Wishing you a merry, slightly dysfunctional and oftentimes silly Christmas.
In his second book, Greenwood (English/Tufts Univ.; Homo Domesticus: Notes From a Same-Sex Marriage, 2007, etc.) presents 12 holiday- and childhood-themed autobiographical essays that cover such universally shared memories as disappointing gifts, Christmas-tree decorating wars and the joy of still believing in Santa Claus. The author’s holiday memories are dominated by his Grammy, a charismatic ball of energy who wants nothing more than for her family to experience the perfect Christmas. Unfortunately for the author and his irrepressible brother Ignacio, Grammy’s idea of perfection includes unwanted tube socks, unwearable winter gear and inedible fruitcakes. Sound familiar? Today, anyone writing humorous true-to-life holiday essays will inevitably be compared to David Sedaris and Jean Shepherd—which isn’t unfair, as Sedaris’s “Santaland Diaries” and Shepherd’s A Christmas Story are the paragons of Christmas confessionals—but here the comparison is particularly apt. Like Sedaris, Greenwood is a gentle soul who isn’t afraid to poke fun at himself, and, also like Sedaris, he lovingly mines his eccentric family for material. Like Shepherd, his prose and delivery are simple and self-effacing, and he comes off as an engaging character. While all of this makes for a pleasant enough read, Greenwood just doesn’t display the chops or gravitas of Sedaris or Shepherd.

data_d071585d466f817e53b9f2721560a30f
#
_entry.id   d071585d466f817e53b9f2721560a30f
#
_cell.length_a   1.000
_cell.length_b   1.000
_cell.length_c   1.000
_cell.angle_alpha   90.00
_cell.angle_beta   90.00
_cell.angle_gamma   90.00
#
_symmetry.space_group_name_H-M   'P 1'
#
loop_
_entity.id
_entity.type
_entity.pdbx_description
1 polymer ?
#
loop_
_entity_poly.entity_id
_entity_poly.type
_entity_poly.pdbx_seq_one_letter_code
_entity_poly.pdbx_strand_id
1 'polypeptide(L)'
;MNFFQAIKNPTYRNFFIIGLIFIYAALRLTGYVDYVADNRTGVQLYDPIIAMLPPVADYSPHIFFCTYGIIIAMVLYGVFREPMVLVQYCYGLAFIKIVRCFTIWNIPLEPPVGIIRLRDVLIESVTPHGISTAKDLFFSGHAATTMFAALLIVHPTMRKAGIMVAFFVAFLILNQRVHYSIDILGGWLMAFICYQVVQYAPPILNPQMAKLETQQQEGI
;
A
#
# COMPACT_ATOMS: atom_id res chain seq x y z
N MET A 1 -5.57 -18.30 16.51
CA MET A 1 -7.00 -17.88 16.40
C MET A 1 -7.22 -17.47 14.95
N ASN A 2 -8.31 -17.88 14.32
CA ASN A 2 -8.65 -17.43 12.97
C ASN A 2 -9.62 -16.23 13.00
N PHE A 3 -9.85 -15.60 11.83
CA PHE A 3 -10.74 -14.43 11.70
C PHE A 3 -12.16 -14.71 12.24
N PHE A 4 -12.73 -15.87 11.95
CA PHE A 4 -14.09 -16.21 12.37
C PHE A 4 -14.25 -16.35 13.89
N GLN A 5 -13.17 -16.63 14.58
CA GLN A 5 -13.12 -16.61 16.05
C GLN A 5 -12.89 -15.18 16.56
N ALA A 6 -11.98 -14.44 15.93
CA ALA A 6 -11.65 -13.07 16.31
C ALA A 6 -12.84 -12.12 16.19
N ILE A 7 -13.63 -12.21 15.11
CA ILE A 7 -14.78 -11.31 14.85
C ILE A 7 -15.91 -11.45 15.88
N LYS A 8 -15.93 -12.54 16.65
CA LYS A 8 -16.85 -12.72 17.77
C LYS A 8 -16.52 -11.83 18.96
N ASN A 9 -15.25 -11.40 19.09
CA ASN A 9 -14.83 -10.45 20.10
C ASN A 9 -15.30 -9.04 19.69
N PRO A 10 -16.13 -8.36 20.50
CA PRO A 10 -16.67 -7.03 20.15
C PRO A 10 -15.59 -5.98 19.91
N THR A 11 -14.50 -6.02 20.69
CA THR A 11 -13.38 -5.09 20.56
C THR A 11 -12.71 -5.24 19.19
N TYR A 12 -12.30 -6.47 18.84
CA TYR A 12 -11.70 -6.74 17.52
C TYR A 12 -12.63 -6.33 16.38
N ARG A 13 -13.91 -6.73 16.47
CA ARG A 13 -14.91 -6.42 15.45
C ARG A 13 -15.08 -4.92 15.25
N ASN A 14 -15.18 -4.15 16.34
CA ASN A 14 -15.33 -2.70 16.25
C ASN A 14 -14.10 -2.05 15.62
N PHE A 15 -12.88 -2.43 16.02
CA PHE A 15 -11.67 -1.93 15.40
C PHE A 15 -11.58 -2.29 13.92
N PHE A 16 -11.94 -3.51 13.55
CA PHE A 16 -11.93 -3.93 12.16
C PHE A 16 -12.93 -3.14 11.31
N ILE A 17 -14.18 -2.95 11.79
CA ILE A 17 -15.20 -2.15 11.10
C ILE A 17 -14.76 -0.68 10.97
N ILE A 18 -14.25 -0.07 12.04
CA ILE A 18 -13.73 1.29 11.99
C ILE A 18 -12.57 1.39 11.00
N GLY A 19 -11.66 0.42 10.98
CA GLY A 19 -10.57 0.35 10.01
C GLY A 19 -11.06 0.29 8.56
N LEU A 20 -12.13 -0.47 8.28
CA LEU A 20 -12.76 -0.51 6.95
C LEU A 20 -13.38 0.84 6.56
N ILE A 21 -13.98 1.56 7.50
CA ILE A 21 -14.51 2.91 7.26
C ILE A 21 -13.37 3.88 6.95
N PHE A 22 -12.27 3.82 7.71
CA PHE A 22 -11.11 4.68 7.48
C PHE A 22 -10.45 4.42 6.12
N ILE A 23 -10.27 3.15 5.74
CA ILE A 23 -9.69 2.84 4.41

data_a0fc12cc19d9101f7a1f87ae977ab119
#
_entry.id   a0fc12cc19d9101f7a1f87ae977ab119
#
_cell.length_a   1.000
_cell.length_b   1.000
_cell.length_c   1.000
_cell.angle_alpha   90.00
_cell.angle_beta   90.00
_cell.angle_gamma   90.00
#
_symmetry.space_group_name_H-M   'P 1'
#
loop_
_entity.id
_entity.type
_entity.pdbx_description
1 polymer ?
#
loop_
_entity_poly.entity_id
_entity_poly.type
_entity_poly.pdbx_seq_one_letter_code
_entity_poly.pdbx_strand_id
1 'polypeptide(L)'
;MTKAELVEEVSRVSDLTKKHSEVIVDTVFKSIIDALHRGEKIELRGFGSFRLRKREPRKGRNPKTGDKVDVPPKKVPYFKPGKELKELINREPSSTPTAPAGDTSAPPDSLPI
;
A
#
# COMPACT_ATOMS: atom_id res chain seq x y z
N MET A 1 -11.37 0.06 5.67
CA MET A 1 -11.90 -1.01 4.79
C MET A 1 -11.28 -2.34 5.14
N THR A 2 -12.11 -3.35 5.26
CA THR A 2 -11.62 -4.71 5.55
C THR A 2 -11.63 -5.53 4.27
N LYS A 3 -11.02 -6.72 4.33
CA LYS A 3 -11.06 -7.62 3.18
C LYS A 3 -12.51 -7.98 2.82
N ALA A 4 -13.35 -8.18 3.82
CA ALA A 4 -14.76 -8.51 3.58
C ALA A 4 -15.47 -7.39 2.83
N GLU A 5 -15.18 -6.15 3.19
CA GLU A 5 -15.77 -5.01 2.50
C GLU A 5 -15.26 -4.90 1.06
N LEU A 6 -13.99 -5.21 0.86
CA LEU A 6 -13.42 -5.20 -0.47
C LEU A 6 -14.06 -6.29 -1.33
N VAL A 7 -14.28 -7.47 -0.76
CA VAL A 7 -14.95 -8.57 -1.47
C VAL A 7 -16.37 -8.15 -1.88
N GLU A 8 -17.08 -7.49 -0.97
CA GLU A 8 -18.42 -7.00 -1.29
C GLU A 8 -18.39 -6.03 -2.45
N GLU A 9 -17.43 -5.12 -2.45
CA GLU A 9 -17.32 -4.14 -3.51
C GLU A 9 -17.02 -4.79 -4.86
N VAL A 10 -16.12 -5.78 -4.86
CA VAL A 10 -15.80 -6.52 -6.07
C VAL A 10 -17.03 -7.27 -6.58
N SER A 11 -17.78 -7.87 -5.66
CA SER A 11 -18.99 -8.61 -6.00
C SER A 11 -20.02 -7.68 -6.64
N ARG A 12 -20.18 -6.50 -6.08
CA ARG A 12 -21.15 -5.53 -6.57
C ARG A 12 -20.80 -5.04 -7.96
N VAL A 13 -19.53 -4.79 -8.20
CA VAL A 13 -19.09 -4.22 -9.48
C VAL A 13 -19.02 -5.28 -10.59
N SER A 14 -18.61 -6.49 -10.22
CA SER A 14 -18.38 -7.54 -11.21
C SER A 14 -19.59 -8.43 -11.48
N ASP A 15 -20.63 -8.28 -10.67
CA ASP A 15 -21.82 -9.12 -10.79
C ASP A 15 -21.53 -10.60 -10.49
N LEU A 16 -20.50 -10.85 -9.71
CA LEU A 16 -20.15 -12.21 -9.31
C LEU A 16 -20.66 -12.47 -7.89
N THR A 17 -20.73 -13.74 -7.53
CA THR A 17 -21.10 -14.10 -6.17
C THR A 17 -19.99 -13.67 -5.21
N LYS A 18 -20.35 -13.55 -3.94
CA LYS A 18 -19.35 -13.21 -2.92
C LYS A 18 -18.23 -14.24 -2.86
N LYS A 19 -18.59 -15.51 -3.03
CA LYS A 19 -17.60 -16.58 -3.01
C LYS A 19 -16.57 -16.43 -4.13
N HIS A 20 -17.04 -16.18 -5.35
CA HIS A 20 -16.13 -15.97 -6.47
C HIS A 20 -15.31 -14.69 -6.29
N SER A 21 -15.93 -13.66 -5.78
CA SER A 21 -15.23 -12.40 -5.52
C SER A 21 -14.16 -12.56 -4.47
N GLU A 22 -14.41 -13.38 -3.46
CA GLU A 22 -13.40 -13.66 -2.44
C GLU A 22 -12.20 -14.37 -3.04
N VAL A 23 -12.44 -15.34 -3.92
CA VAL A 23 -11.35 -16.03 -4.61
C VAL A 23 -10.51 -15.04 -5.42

Plenty of nice material cheerfully presented but lacking in originality and resonance.